Ginger Minj (left) and Monét X Change. Courtesy Hulu
Oct 10, 2022
Halloween gets read for filth in new Hulu special
Monét X Change and Lady Bunny discuss their 'Dragstravaganza' special, phone sex, RuPaul, and Jeffrey Dahmer
Lady Bunny is basically the newest Disney princess. Though if you were to ask her about it, she’d prefer “empress.” And this month, New York’s shadiest queen co-stars with Brooklyn drag superstar-cum-Opera singer Monét X Change in “Huluween Dragstravaganza,” a Halloween special streaming now on Hulu (the House of Mouse owns the streamer, hence, Lady Bunny is a de facto Disney empress as far as we’re concerned).
The “Dragstravaganza” is hardly the the first time they’ve worked together. Monét and Bunny host the controversial podcast “Ebony and Irony,” where Bunny expresses her point of view through barbed jokes and Monét, mostly, shares her views in a calm and stated manner. It makes for entertaining conversation when their styles clash. (Keep reading for some of that in real time.)
The plot of “Huluween Dragstravaganza” is inspired by 1960s TV shows like “Bewitched”: Two drag queens, Ginger Minj and Monét X Change, become trapped in a haunted television, and the only way out is to host a Halloween TV Special. Naturally. They host a troupe of drag queens and kings, including Lady Bunny, who perform original spooky-season musical numbers and sketch comedy.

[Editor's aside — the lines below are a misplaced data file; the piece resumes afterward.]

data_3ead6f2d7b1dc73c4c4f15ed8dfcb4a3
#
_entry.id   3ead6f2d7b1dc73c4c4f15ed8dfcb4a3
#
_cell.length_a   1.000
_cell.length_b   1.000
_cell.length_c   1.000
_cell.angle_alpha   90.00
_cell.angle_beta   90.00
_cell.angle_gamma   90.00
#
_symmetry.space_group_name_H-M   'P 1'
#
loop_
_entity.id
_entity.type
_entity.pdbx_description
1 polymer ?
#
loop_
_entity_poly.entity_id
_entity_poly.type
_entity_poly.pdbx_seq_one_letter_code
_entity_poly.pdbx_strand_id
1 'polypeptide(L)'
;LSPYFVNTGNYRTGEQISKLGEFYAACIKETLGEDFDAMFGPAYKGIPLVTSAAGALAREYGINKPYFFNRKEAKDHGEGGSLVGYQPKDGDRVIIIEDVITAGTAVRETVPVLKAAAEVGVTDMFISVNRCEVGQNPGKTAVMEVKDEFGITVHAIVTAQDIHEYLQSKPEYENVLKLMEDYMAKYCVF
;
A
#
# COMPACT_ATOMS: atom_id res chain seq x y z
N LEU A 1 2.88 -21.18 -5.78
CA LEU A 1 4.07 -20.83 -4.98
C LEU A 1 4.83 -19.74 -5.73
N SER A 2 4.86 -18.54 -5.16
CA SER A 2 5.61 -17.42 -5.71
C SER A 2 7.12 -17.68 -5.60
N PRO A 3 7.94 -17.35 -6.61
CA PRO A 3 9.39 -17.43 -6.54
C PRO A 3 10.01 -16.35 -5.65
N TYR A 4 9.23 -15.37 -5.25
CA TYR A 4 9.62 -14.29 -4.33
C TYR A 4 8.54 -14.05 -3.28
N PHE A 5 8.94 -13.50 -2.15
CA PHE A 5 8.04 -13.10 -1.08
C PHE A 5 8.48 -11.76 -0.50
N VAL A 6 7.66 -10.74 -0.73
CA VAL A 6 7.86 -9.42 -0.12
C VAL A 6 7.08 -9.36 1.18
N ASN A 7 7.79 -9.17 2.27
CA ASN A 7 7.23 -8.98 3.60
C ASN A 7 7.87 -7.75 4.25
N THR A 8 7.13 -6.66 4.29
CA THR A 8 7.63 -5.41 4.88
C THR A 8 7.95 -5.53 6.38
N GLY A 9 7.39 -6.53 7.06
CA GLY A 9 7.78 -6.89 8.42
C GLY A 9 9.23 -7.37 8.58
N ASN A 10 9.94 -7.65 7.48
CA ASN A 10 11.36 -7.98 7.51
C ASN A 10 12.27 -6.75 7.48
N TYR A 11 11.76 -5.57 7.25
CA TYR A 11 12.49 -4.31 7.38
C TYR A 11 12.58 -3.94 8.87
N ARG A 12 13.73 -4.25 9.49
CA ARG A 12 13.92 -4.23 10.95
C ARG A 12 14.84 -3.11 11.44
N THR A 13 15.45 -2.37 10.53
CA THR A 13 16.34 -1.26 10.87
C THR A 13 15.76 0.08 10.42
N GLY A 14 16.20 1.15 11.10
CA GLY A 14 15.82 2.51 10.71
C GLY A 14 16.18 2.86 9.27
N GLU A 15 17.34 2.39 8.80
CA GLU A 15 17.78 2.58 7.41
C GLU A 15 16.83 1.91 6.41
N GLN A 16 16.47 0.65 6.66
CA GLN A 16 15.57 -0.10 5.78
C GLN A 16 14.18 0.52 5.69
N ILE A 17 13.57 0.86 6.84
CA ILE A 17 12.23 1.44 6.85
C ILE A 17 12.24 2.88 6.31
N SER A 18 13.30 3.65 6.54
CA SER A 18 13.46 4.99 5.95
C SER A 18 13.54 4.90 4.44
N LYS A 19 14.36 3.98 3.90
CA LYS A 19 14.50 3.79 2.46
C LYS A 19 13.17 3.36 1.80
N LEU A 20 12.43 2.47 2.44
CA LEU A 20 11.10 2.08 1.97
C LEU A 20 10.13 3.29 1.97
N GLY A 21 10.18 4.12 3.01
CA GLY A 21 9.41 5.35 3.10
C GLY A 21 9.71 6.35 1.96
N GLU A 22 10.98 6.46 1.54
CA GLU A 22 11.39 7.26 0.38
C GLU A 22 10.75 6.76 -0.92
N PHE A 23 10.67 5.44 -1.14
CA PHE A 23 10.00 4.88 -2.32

Brooklyn Magazine spoke with Monét X Change about her first time witnessing drag (on the subway in Brooklyn), and with Lady Bunny about her New York debut at Manhattan’s Pyramid Club in the 1980s. The duo explain how “Ebony and Irony” inspired the Halloween special. Bunny clears up whether RuPaul actually is her drag mother. And Monét and Bunny share their reaction to Netflix’s new Marilyn Monroe movie “Blonde.” But first, we had to wait for Monét to show up for the interview …
Bunny, did you visit Trixie Mattel’s new spot, the Trixie Motel, when you were in Palm Springs recently?
Lady Bunny: I did not. Trixie’s made a very lucrative career out of being a Lady Bunny impersonator! Maybe one day Lady Bunny will have a lucrative career … Come on, bitch! Where is that skank?
[Monét logs on, though both of their cameras are off.]
Nice to meet your … little gray box.
Monét X Change: [Laughs.] Hi, Joshua, it’s a pleasure to meet you. I do this in solidarity with Lady Bunny. She’s a fright to look at.